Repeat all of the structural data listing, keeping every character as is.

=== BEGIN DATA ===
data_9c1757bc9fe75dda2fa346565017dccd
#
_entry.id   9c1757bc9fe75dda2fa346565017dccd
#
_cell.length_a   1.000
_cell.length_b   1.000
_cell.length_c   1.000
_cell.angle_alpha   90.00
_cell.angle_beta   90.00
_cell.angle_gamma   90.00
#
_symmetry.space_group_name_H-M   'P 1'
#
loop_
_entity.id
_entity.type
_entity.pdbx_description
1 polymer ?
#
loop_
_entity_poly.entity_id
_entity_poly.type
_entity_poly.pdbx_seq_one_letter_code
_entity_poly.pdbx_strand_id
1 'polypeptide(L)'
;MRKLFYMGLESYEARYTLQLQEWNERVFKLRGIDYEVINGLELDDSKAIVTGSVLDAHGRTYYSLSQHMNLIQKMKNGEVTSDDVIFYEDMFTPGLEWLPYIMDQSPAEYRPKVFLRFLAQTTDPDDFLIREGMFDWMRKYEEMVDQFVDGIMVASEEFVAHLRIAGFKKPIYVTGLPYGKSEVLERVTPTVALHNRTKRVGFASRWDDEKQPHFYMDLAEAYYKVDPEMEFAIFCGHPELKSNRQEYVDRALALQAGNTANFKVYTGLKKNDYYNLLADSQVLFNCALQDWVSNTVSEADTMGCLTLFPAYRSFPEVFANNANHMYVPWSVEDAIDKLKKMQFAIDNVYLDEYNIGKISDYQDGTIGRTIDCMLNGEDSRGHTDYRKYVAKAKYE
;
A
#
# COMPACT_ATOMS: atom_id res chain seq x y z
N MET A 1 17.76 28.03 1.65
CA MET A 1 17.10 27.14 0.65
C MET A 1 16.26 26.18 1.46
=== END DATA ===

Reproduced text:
data_9c1757bc9fe75dda2fa346565017dccd
#
_entry.id   9c1757bc9fe75dda2fa346565017dccd
#
_cell.length_a   1.000
_cell.length_b   1.000
_cell.length_c   1.000
_cell.angle_alpha   90.00
_cell.angle_beta   90.00
_cell.angle_gamma   90.00
#
_symmetry.space_group_name_H-M   'P 1'
#
loop_
_entity.id
_entity.type
_entity.pdbx_description
1 polymer ?
#
loop_
_entity_poly.entity_id
_entity_poly.type
_entity_poly.pdbx_seq_one_letter_code
_entity_poly.pdbx_strand_id
1 'polypeptide(L)'
;MRKLFYMGLESYEARYTLQLQEWNERVFKLRGIDYEVINGLELDDSKAIVTGSVLDAHGRTYYSLSQHMNLIQKMKNGEVTSDDVIFYEDMFTPGLEWLPYIMDQSPAEYRPKVFLRFLAQTTDPDDFLIREGMFDWMRKYEEMVDQFVDGIMVASEEFVAHLRIAGFKKPIYVTGLPYGKSEVLERVTPTVALHNRTKRVGFASRWDDEKQPHFYMDLAEAYYKVDPEMEFAIFCGHPELKSNRQEYVDRALALQAGNTANFKVYTGLKKNDYYNLLADSQVLFNCALQDWVSNTVSEADTMGCLTLFPAYRSFPEVFANNANHMYVPWSVEDAIDKLKKMQFAIDNVYLDEYNIGKISDYQDGTIGRTIDCMLNGEDSRGHTDYRKYVAKAKYE
;
A
#
# COMPACT_ATOMS: atom_id res chain seq x y z
N MET A 1 17.76 28.03 1.65
CA MET A 1 17.10 27.14 0.65
C MET A 1 16.26 26.18 1.46